There were harsh conditions and no regulations that protected the workers (Clare 42-44). No unions. This was what led to the rise of socialism/communism and the unions (Clare 45). During the Industrial Revolution, big business controlled the government more than the government controlled itself. Thus, there were no environmental pollution laws. Factories could spit out as much pollution as they wanted and freely dump into the world’s oceans (Clare 55). Its effects are still today, and has devastated certain parts of the world.
Due to the Industrial Revolution, many Western European nations, particularly England, France, Portugal, Germany, and Spain, had a massive need for resources. Thus, they occupied underdeveloped and weak civilizations in Africa and the Americas (Princeton). This was an easy way to get free resources and feed their growing industrial might. But it ad a devastating effect on the people living there, as they were often treated harshly and without care. The Industrial Revolution marked a major turning point in Earth’s ecology and humans’ relationship with their environment.
The Industrial Revolution dramatically changed every aspect of human life and lifestyles. The impact on the world’s psyche would not begin to register until the early 1960s, some 200 years after its beginnings. From human development, health and life longevity, to social improvements and the impact on natural resources, public health, energy usage and sanitation, the effects were profound (Princeton). The onset of the Industrial Revolution marked a major turning point in human history, almost every aspect of daily life was eventually influenced in some way.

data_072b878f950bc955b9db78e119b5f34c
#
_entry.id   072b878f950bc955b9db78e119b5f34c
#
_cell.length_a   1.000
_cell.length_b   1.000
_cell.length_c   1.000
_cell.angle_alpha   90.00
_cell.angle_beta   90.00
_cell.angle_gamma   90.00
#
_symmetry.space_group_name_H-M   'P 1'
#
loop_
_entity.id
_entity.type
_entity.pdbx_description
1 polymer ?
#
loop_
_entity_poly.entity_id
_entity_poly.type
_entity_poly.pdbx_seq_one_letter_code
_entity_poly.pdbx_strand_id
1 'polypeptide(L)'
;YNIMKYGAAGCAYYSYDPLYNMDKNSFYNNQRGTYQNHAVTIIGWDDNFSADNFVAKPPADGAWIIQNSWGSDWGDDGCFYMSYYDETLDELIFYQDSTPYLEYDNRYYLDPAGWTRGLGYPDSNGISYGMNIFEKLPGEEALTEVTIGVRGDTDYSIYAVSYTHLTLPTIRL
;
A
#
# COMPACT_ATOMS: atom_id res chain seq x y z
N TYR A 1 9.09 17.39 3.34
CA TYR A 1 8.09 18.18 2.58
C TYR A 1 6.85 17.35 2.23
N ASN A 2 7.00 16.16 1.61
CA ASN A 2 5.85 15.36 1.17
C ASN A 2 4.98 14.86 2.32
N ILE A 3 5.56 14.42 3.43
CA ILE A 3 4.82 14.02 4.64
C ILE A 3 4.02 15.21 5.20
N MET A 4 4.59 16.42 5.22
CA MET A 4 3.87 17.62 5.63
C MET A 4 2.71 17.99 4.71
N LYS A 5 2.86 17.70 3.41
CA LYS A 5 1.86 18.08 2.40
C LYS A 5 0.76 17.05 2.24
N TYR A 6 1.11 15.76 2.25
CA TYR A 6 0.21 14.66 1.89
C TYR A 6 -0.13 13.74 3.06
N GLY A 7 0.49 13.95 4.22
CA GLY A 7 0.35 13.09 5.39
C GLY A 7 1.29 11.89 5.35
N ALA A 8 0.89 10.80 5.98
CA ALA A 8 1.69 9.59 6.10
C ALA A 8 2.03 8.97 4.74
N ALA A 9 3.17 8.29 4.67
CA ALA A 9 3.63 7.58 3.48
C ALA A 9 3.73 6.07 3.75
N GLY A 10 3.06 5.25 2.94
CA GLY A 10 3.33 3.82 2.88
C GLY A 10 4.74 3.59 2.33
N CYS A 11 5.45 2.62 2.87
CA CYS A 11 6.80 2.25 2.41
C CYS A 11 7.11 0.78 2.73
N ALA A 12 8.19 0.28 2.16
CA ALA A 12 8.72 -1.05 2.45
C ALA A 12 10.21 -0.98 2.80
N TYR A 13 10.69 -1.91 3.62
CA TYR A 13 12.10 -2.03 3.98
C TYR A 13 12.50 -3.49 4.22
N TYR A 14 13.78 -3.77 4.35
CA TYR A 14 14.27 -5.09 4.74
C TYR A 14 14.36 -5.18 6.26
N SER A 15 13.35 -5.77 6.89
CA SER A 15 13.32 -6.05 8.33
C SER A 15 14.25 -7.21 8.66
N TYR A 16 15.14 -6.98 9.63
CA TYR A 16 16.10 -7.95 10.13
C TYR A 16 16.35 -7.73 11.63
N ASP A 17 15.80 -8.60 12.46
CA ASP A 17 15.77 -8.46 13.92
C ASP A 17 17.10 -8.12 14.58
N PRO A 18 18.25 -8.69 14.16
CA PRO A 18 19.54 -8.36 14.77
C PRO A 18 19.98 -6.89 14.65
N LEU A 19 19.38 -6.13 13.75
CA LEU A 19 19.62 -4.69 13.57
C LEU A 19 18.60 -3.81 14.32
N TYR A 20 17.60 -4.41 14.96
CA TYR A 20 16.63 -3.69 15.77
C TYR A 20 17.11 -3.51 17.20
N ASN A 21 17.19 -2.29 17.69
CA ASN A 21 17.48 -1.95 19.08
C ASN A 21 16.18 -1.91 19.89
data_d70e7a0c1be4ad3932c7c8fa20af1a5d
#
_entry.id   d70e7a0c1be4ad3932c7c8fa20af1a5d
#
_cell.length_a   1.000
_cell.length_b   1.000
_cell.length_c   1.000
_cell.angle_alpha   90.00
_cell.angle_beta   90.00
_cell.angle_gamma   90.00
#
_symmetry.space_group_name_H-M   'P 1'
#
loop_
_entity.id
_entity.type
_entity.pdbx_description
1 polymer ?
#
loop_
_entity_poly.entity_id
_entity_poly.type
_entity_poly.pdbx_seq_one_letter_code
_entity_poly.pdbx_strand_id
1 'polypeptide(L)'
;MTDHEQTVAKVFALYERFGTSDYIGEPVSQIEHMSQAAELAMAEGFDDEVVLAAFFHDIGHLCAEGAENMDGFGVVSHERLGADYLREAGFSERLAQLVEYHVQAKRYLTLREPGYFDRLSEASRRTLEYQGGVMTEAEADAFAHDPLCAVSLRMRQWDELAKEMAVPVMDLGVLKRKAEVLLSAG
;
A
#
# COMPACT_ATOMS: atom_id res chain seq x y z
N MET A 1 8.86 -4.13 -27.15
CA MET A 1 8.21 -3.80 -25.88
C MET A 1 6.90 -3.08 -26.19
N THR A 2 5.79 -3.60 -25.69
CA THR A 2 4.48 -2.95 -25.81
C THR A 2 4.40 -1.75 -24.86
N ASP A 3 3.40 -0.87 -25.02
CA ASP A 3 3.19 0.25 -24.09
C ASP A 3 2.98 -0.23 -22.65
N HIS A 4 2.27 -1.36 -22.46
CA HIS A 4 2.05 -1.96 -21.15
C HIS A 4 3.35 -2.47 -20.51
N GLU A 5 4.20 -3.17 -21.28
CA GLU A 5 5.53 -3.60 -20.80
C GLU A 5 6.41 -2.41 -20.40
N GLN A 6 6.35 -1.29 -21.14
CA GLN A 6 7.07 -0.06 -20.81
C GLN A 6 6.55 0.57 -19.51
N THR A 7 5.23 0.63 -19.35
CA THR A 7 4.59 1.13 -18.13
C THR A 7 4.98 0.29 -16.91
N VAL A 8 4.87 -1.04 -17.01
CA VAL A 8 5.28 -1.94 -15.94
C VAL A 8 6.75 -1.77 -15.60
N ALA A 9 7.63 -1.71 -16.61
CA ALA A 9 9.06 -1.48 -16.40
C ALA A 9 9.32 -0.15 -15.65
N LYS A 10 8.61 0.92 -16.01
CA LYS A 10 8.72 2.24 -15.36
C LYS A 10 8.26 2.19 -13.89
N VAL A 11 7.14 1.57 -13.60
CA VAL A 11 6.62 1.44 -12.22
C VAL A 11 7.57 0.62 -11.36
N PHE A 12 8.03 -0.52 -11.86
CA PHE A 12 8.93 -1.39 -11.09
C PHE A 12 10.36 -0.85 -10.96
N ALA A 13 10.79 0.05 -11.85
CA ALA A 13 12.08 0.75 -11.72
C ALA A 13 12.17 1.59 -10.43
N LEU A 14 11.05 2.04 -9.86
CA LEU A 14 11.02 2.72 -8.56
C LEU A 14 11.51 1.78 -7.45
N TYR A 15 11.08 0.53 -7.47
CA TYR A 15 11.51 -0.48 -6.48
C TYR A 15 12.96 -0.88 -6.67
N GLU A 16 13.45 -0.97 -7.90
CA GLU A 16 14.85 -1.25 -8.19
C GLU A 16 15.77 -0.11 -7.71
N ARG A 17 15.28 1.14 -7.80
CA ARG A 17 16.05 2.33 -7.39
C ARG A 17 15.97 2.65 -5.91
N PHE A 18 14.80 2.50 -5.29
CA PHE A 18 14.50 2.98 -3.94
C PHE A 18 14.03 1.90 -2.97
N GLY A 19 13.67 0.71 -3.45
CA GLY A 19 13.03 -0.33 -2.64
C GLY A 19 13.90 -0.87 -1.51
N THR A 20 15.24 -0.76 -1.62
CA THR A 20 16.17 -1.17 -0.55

It started with the mechanization of the textile industries, the development of iron-making techniques, and the increased use of refined coal (Doty 2). Trade expansion was enabled by the introduction of canals, improved roads and railways. The introduction of steam power fuelled primarily by coal, wider utilization of water wheels and powered machinery (mainly in textile manufacturing) underpinned the dramatic increases in roduction capacity (Doty 3). The development of all-metal machine tools in the first two decades of the 19th century facilitated the manufacture of more production machines for manufacturing in other industries.
The effects spread throughout Western Europe and North America during the 19th century, eventually affecting most of the world, a process that continues. The impact of this change on society was enormous (Doty 4). The Industrial Revolution witnessed the triumph of a middle class of industrialists, and businessmen over a landed class of nobility and gentry. Ordinary working people found increased opportunities for employment in the new hours of labor dominated by a pace set by machines. However, harsh working conditions were prevalent long before the Industrial Revolution took place.
Pre- industrial society was very static and often cruel”child labor, dirty living conditions, and long working hours were Just as prevalent as before the Industrial Revolution (Corrick 42). The factory system was largely responsible for the rise of the modern city, as large numbers of workers migrated into the cities to work in factories. The transition to industrialization was not without difficulty. For example, a group of English workers known as Luddites protested against industrialization and sometimes sabotaged factories.